St. Giles' Episcopal Church

The Episcopal Church in Jefferson, Maine

May 19, 2019 – Fifth Sunday After Easter Acts 11:1-18; John 13:31-35

The Bible is full of visions from God and visions of God. This morning we have heard the record of some of those visions. The first is found in our lesson from the book of The Acts of the Apostles. Scholars agree that this book was written by the same person who wrote the Gospel of Luke. Though in the Bible the Gospel of John comes between Luke and Acts, it is best to look at Luke and Acts as one continuous work, Luke-Acts. The first section – Luke – begins with the birth of Jesus and records his earthly life and ministry, his death and resurrection, and ends with his ascension into heaven forty days after the resurrection. The second part – Acts – begins where Luke ended, with the ascension of Jesus, and continues with the coming of the Holy Spirit at Pentecost ten days later. As its title tells us, this book describes significant actions of the apostles, such as miraculous healings, and it records how the early church grew and developed.

We need some background information to understand Peter’s vision in this morning’s reading. As you know, Jesus was Jewish and his disciples were Jewish. Many of the first followers of Jesus thought that non-Jewish persons – Gentiles – who wanted to join the Way of Christ through baptism had to convert to Judaism first. That meant circumcision as well as following Jewish dietary laws. In the same way that Jesus had been criticized by Jewish religious leaders for eating with tax collectors and sinners, Peter was now being criticized by some of the early Jewish followers of Jesus for eating with uncircumcised Gentiles.

Then Peter had a vision from God. He saw “something like a large sheet coming down from heaven,” and it was filled with all kinds of animals, including animals regarded as unclean – not to be eaten. Peter heard a voice saying, “Get up, Peter; kill and eat.” But Peter was a Jew who had strictly followed dietary laws, so he replied, “By no means, Lord.” Then he heard the word of God saying that all that God had made was clean. Peter interpreted his vision in this way, in a statement recorded in chapter 10 of Acts: “God has shown me that I should not call anyone profane or unclean” (Acts 10:28).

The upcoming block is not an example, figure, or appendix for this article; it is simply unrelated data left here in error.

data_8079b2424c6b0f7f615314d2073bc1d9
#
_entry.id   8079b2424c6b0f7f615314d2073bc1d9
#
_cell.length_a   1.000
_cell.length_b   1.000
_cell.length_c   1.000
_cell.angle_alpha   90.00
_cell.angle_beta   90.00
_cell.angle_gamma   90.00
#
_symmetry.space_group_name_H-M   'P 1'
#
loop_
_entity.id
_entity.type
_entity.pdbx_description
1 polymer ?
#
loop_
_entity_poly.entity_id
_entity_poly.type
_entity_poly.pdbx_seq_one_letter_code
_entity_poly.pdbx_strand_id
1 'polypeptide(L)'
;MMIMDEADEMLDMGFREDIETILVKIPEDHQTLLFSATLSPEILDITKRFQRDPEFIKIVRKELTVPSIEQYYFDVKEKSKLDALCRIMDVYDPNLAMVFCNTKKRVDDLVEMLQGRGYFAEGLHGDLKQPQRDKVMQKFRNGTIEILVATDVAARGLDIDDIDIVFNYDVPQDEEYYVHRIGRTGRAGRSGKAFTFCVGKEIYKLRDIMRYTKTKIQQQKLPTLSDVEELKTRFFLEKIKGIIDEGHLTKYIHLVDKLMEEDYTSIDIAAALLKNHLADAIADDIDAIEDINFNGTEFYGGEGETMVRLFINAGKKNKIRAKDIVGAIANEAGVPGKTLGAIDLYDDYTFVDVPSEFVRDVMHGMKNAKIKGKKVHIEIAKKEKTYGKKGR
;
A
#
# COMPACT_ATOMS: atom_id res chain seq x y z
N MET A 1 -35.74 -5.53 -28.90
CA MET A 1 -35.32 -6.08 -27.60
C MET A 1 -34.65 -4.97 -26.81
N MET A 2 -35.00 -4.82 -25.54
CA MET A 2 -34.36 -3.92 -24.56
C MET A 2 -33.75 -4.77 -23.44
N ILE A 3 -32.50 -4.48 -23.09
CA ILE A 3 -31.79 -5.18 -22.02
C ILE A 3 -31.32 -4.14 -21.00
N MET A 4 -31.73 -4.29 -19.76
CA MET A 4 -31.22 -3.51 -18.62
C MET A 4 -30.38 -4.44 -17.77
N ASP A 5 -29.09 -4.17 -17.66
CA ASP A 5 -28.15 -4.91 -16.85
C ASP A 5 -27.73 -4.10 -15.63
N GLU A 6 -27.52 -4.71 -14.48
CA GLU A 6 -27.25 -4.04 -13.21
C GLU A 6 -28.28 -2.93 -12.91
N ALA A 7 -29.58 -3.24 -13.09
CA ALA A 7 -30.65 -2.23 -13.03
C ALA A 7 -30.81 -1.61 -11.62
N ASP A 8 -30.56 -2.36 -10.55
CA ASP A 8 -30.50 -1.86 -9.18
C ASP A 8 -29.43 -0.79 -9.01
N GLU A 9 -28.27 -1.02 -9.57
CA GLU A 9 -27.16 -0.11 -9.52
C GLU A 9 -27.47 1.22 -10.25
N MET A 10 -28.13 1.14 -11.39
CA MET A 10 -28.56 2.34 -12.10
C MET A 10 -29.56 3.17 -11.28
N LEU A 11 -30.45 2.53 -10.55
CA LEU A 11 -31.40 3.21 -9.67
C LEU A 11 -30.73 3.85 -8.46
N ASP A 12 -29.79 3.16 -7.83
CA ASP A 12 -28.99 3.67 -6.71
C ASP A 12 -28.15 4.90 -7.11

Though at this point in history these concerns of the earliest Christians are no longer concerns for us, we can take a general principle from Peter’s vision that is relevant to us. The general principle is not to exclude, but to include and welcome all groups of people. The Episcopal Church has followed this principle by including women and people of all types of sexual expression as full members of the church, welcomed to serve the church in all its ministries, as lay ministers and as ordained persons. This is our practice, but it is not without controversy. There are people who have left and are leaving the Episcopal Church because they cannot accept this welcome to all. But as Peter said, “God has shown me that I should not call anyone profane or unclean.”

A friend recently sent me a notice of a city councilmember in Georgia who defended the city’s racist employment discrimination by citing his “Christian beliefs,” telling a reporter that “when you see blacks and whites together, it makes my blood boil because that’s just not the way a Christian is supposed to live.” Discrimination on the basis of externals like the color of a person’s skin is most assuredly not Christian, and it is frightening to know that people who call themselves followers of Jesus can so pervert the gospel message. As Peter said, “God has shown me that I should not call anyone profane or unclean.”